News / Middle East

    Displaced Gazans Fear Returning Home Despite Israeli Assurances

    Displaced Gazans Fear Returning Home Despite Israeli Assurancesi
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    Scott Bobb
    August 03, 2014 9:59 PM
    The Israeli military has told residents of several neighborhoods in Gaza that they may return home, seeming to indicate that the operation to destroy infiltration tunnels has ended in these parts of the enclave. However, most Gazans say they do not believe they will be safe. VOA’s Scott Bobb reports from Beit Lahiya in northern Gaza.
    Scott Bobb

    The Israeli military has told residents of several neighborhoods in Gaza that they may return home, seeming to indicate that the operation to destroy infiltration tunnels has ended in these parts of the enclave. However, most Gazans say they do not believe they will be safe.
     
    Late morning in Beit Lahiya, north of Gaza City. Although it is a work day, this is a ghost town. Most residents fled during the Israeli military incursion here.
     
    The purpose of the incursion was to eliminate tunnels and rocket sites of the Hamas group that controls Gaza.

    Residents were warned ahead-of-time to leave the area for their safety. But some chose to stay. Hassan Gabayen was one of them.
     
    “We are staying in our homes for our land and our God. We’re trying to protect our people here. We’re not going to leave. We will only leave as martyrs,” says Gabayen.
     
    He says some families came back after the Israeli announcement.  But most just took a few belongings and left again.
     
    Many of them took refuge at facilities like a U.N.-run school in Gaza City. It is now a village of 2,100 inhabitants. Officials say no one is leaving. Eman al-Kahlot, who stays here with her extended family of 18, explains why.
     
    “We don’t believe in what Israel says because yesterday (Saturday) a family from here went back. They bombarded and the family died. So the Israelis say one thing and do something else,” says al-Kahlot.
     
    Residents say the facilities are strained but there is enough help to survive. Yet, even here they are not safe. Several U.N. schools have been hit recently. Dozens of people were killed.
     
    “For me there is no future. I hope in the future our children will have their rights, have their freedom as in other countries. Because the life we have here is nothing,” says al-Kahlot.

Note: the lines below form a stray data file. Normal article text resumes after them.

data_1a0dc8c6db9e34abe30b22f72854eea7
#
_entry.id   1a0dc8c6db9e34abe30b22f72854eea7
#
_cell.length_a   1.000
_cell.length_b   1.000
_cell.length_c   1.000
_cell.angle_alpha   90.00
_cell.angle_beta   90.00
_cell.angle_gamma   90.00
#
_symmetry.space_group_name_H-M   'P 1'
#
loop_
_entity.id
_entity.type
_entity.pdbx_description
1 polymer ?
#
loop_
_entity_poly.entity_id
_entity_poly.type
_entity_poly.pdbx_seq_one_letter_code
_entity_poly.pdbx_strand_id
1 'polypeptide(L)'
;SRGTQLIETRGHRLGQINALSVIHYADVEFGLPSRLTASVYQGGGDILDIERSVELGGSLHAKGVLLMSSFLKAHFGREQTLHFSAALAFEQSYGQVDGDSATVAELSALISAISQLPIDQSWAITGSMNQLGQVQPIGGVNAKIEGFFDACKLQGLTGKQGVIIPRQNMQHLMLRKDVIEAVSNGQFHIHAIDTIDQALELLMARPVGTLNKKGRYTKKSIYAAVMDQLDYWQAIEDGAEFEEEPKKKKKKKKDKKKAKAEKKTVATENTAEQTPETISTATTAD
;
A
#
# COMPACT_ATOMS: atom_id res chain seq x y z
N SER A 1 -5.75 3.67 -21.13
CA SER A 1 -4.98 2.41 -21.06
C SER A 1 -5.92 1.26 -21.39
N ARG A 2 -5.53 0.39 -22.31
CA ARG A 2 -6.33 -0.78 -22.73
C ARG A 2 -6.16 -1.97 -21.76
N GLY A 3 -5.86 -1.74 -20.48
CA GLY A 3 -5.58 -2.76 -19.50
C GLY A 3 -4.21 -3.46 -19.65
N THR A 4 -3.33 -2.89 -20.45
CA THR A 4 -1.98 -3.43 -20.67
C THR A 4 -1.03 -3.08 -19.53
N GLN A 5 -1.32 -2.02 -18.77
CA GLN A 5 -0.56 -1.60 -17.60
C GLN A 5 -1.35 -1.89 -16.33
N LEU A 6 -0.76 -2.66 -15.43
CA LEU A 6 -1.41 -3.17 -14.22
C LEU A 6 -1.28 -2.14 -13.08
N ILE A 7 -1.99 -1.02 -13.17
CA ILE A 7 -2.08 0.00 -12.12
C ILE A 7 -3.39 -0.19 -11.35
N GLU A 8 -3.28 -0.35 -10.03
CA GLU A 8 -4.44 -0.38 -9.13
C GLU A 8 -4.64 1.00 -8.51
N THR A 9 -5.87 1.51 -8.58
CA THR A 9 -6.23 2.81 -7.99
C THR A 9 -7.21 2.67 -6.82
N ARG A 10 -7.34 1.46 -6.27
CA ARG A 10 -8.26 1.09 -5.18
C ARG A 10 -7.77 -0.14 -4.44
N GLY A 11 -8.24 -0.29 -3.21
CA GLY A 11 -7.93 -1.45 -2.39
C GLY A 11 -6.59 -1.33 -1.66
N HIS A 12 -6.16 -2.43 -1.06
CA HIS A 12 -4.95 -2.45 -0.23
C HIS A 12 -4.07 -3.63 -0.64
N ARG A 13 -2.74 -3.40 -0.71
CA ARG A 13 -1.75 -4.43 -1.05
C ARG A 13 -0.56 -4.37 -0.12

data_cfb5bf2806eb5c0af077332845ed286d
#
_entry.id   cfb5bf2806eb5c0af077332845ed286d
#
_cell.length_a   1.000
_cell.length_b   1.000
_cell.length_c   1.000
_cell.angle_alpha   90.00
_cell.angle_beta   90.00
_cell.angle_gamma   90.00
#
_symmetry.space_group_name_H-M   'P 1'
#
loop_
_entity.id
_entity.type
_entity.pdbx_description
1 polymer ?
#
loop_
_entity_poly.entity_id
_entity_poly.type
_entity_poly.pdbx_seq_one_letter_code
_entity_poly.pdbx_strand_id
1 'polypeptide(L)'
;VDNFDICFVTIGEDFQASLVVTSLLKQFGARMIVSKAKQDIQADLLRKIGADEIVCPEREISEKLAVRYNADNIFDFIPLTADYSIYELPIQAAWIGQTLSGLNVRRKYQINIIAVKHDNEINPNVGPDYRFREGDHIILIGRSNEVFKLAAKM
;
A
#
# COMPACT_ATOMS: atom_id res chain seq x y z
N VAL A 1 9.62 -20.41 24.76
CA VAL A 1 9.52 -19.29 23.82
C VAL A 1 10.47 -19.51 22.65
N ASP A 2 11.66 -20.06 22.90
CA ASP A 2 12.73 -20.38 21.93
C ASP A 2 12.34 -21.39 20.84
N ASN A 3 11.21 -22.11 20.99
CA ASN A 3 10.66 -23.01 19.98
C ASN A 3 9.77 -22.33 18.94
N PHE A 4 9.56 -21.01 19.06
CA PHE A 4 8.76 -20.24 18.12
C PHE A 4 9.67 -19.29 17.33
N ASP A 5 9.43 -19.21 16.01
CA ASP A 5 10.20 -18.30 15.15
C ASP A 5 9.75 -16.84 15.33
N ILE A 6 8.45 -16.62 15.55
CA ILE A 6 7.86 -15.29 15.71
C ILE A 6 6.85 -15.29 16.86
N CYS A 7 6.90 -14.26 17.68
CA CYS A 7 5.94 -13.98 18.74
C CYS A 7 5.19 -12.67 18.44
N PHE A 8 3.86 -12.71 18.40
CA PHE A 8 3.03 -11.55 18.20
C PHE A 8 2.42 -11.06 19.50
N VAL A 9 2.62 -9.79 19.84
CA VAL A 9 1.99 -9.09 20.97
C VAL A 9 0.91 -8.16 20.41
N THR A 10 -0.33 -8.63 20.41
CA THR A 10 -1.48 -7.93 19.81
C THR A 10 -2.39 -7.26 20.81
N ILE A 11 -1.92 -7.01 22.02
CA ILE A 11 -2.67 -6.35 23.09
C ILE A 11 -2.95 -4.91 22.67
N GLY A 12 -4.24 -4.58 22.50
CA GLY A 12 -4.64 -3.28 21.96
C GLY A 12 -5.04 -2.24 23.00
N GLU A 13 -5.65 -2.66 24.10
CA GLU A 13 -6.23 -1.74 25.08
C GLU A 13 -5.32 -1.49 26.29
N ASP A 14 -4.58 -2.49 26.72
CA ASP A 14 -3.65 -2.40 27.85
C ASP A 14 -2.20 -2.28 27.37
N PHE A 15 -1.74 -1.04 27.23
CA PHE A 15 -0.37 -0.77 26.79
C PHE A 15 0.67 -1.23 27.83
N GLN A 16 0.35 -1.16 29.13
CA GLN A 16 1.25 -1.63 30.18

Back in Beit Lahiya, Mahmoud al-Atar expresses a similar despair.
     
    “I don’t know what’s going to happen. We’re staying here. Maybe we’ll die. I don’t know, but it will be an honor. We’re not going to a U.N. school because people are dying there, too. We prefer to die in our homes.”
     
    Some residents no longer have homes to return to. For the others, any cease-fire will only announce more hard times, of reconstruction and rehabilitation.

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    by: Faiyaz Ahmed S M from: india
    August 03, 2014 10:38 PM
    Gazans are right in disbelieving Israel's assurances for returning home. The recent calls made by the Chief Rabbi of New York and a senior minister of Israel's cabinet -besides many columnists and political minions- that were not condemned by the Israel PM or U S President- that genocide is an option for ensuring "longterm quiet" is a pointer towards what is in store for the gazans whether they return to their homes or not. President Obama condemned the capture of a soldier which was proved to be untrue but he failed to condemn the irresponsible statements made by prominent Jews. Pray, why, Mr. President?
    In Response

    by: Lou from: Atlanta
    August 04, 2014 8:35 AM
    But Hamas (and Gazans) need to come to the realization that Israel has the capability of destroying each and every one of them AND turn the entire Gaza strip into a large piece of glass. So for Hamas to provoke Israel makes no sense to me.

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